Phytophthora Rot – Phytophthora sojae

Background Information
  • Phytophthora rot is a widespread disease. It can cause a seed and seedling blight and can kill maturing plants throughout the season. This disease can cause minor and major losses, and it is most common in heavy, slowly drained soils.
Disease Agent
  • Phytophthora sojae is a fungal-like pathogen that can survive in soil for at least 5 to 10 years in association with decomposed soybean tissue. Soybean is the only known crop host for this pathogen. The pathogen infects soybean at all stages of development, and is most active and causes most damage in wet soils. Many different races are known that defeat different resistance genes in soybeans.
    • Phytophthora can attack and rot seeds prior to emergence, and can cause pre- and postemergence damping-off.
    • At the primary leaf stage (VI):
  • Infected stems appear bruised and are soft.
  • Secondary roots are rotted.
  • Leaves turn yellow.
  • Plants frequently wilt and die.
  • A related pathogen, Pythium, causes similar symptoms and can be differentiated only through laboratory examination.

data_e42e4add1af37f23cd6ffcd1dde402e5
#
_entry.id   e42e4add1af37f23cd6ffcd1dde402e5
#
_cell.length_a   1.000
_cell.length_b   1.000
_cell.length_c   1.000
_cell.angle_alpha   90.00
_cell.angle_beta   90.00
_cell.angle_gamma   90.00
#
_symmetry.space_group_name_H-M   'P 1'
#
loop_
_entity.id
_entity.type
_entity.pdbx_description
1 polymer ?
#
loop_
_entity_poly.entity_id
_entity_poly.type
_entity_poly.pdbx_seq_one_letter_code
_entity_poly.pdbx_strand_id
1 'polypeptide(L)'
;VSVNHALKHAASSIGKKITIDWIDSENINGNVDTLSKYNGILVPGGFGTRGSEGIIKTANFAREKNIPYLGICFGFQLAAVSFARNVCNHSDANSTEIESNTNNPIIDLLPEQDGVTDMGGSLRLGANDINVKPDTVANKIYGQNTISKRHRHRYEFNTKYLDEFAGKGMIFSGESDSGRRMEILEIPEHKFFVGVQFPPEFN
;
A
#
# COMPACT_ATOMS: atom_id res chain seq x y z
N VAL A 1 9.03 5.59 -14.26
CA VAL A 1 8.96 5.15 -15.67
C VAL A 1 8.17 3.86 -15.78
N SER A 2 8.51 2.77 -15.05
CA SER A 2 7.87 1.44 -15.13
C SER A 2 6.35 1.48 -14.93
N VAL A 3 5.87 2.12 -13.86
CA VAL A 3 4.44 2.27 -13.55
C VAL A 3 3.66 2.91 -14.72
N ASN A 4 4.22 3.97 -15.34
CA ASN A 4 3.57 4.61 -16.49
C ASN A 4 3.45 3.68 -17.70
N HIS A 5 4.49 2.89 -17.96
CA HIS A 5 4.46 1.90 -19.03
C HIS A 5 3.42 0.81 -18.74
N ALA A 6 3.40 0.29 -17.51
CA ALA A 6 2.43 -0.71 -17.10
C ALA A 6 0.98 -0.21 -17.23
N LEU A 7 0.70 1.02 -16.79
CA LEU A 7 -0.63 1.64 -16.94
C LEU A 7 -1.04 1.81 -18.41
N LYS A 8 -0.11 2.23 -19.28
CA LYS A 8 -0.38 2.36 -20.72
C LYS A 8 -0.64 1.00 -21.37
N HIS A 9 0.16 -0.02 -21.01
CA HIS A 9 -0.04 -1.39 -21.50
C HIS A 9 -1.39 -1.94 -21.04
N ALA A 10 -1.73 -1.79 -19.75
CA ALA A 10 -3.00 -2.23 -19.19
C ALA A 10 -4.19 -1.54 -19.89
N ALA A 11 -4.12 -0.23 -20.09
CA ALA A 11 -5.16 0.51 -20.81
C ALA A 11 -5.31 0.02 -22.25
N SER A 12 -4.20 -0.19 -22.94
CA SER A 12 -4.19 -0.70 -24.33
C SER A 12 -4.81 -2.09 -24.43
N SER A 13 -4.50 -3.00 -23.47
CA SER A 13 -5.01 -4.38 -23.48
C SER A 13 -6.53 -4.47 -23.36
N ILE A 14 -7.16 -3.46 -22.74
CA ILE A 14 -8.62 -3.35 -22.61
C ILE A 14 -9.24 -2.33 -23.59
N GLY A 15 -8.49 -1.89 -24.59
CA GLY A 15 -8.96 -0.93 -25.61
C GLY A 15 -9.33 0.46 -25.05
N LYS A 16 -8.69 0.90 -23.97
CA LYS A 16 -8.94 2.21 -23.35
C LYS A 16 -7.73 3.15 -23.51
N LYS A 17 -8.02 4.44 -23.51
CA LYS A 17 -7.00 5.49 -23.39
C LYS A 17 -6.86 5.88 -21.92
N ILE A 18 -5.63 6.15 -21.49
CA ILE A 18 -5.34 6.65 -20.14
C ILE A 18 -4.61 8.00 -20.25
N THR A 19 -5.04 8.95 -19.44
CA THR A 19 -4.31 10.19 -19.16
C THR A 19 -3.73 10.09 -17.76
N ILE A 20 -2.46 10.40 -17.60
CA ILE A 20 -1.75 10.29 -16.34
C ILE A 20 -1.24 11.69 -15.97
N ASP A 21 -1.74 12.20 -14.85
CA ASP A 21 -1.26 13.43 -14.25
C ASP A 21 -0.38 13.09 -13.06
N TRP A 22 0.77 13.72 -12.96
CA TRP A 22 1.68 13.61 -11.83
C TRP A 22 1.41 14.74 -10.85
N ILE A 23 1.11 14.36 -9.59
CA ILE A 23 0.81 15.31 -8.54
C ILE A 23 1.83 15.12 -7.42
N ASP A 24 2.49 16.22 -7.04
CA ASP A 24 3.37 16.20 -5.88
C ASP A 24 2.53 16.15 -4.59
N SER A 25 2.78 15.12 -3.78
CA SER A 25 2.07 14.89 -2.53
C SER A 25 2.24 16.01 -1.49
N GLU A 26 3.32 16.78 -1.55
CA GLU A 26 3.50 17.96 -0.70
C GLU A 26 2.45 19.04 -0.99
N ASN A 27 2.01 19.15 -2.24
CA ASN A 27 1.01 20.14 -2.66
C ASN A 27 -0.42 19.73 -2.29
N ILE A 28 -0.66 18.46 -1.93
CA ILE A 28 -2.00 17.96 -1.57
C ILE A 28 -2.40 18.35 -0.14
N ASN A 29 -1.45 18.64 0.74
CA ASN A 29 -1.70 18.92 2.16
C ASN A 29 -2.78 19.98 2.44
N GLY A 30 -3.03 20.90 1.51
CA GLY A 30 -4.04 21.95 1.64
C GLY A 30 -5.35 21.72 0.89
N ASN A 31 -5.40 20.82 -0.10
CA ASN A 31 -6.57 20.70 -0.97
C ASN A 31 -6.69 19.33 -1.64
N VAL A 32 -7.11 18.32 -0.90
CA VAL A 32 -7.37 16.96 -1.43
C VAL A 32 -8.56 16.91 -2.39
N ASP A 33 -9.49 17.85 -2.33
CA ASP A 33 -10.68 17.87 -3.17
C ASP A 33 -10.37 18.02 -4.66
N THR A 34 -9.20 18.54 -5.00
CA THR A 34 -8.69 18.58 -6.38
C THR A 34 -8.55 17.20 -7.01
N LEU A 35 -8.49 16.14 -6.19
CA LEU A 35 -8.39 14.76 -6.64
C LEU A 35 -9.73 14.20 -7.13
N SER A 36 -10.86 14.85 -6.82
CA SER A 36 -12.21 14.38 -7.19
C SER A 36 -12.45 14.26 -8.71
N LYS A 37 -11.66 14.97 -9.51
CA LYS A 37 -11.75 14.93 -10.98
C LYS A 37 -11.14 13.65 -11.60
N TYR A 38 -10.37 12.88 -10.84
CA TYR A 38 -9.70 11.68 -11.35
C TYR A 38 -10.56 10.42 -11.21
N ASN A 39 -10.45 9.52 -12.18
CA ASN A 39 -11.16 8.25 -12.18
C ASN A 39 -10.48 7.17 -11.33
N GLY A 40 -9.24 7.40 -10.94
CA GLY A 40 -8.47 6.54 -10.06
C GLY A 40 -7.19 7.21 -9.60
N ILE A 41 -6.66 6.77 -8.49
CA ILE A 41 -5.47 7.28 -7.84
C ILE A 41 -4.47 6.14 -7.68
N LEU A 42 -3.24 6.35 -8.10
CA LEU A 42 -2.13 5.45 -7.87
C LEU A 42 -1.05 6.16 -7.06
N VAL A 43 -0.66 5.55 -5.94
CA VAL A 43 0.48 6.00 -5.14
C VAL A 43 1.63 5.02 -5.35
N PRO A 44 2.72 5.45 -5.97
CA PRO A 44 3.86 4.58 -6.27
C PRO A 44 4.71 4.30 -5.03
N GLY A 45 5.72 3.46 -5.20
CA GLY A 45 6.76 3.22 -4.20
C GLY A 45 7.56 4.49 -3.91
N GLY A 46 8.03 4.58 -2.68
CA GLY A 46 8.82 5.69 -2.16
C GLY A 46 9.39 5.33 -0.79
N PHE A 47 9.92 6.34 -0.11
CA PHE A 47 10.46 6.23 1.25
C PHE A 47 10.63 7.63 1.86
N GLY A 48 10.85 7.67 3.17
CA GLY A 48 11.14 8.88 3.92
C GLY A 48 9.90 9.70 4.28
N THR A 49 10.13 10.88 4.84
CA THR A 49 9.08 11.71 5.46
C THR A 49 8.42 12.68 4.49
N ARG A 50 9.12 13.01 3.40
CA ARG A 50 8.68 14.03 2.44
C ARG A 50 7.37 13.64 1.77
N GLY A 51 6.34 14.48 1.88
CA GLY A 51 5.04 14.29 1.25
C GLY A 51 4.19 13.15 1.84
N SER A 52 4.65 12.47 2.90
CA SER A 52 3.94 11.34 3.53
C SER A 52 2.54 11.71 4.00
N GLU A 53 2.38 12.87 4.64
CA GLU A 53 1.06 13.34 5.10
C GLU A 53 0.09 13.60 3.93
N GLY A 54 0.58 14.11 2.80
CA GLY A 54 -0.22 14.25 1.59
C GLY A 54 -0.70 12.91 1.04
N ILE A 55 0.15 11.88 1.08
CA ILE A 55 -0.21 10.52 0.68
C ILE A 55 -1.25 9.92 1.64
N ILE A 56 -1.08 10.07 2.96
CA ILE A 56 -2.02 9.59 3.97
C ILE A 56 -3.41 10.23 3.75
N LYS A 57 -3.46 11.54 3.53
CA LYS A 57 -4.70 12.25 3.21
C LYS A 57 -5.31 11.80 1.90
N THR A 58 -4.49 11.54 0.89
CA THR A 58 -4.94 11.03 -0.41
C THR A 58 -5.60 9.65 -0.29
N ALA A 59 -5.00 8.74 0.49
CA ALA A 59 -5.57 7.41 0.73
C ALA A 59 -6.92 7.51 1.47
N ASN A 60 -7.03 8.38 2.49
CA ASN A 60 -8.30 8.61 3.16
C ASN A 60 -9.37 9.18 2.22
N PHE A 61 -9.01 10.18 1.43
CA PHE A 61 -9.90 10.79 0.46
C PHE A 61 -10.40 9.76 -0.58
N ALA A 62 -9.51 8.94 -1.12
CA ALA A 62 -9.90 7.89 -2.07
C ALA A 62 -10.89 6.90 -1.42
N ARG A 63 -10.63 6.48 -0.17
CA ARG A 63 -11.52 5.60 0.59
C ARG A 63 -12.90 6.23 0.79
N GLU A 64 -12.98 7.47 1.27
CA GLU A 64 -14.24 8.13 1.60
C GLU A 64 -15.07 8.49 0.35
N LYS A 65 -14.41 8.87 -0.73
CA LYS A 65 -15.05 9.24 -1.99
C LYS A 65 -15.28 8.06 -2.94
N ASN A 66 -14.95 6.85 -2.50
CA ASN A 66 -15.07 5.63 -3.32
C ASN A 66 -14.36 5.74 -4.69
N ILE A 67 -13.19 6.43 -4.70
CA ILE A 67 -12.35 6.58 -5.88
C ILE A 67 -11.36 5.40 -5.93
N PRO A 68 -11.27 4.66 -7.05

• Older plants may die throughout the season:
  • Dark brown lesions form on the roots.
  • A distinct dark brown discoloration of the stem may extend from below the soil line upward into the branches.
  • Leaves typically turn yellow, wilt, and stay attached after the death of the plants.
  • In plants of tolerant varieties, symptoms may be restricted to rotting of lateral roots and browning of the taproot, resulting in hidden damage that may significantly reduce yields. In tolerant varieties, plants may be stunted and not killed.
Time of Occurence
  • All season
Conditions Favoring Disease
  • Wet weather
  • Low, poorly drained areas
  • Clay, compacted soils
  • Susceptible soybean varieties
Disease Managment
    • Use varieties with race-specific resistance (Rps genes).
  • Some varieties have high levels of tolerance to Phytophthora rot and may reduce the adult phase of the disease.
  • Improve soil drainage if possible, and avoid low areas of fields, especially if a field has a history of seeding or root rot problems.
  • Crop rotation may be of some benefit.
  • Some fungicidal seed treatments can also reduce damage to seed and young seedlings.